Credit default option
In finance, a default option, credit default swaption or credit default option is an option to buy protection (payer option) or sell protection (receiver option) as a credit default swap on a specific reference credit with a specific maturity. The option is usually European, exercisable only at one date in the future at a specific strike price defined as a coupon on the credit default swap.
Credit default options on single credits are extinguished upon default without any cashflows, other than the upfront premium paid by the buyer of the option, of course. Therefore, buying a payer option is not a good protection against an actual default, only against a rise in the credit spread. This may explain why such options are very illiquid. They may also feature quite high implied volatilities, as shown by Damiano Brigo (2005). However options on credit indices such as iTraxx and CDX include any defaulted entities in the intrinsic value of the option when exercised. This is expressed at times by stating that the options offer "front-end protection". Proper inclusion of front end protection complicates index options valuation, see for example Claus M. Pedersen (2003), or Brigo and Morini (2008).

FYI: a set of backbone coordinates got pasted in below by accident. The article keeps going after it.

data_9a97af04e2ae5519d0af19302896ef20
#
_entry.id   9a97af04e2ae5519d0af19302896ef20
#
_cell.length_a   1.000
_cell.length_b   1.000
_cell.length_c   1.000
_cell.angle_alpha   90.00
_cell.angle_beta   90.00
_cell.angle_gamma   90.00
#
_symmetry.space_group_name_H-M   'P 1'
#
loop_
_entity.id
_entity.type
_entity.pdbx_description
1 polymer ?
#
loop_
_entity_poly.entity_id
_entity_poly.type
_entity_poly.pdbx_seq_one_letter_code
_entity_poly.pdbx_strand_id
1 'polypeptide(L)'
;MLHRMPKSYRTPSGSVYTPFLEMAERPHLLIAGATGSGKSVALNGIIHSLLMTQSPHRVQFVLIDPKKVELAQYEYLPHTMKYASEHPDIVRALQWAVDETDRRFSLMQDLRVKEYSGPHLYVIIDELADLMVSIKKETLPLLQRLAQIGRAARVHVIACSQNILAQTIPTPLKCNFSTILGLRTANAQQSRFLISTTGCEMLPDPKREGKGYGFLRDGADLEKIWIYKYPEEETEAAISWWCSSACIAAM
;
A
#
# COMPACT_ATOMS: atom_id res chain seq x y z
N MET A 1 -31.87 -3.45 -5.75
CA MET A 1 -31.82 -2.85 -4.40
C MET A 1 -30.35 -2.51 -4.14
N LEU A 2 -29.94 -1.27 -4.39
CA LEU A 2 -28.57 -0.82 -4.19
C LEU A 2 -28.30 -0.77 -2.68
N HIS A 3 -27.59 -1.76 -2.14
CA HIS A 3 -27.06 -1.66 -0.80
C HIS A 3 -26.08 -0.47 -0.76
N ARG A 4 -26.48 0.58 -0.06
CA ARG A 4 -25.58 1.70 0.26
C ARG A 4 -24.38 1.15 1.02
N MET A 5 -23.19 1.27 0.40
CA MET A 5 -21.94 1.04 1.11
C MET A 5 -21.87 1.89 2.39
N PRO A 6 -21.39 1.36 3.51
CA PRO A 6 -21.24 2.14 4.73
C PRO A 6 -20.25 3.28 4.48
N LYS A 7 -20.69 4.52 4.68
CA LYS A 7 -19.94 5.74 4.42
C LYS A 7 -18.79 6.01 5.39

- Brigo, Damiano (January 2005). "Market Models for CDS Options and Callable Floaters". Risk Magazine. Related Article at SSRN
- Pedersen, Claus M. (2003). "Valuation of Portfolio Credit Default Swaptions". Lehman Brothers Quantitative Credit Research.
- Brigo, Damiano and Massimo Morini (2008). "Arbitrage-free pricing of Credit Index Options. The no-armageddon pricing measure and the role of correlation after the subprime crisis". Second Conference on the Mathematics of Credit Risk. Princeton University. Related SSRN article at 
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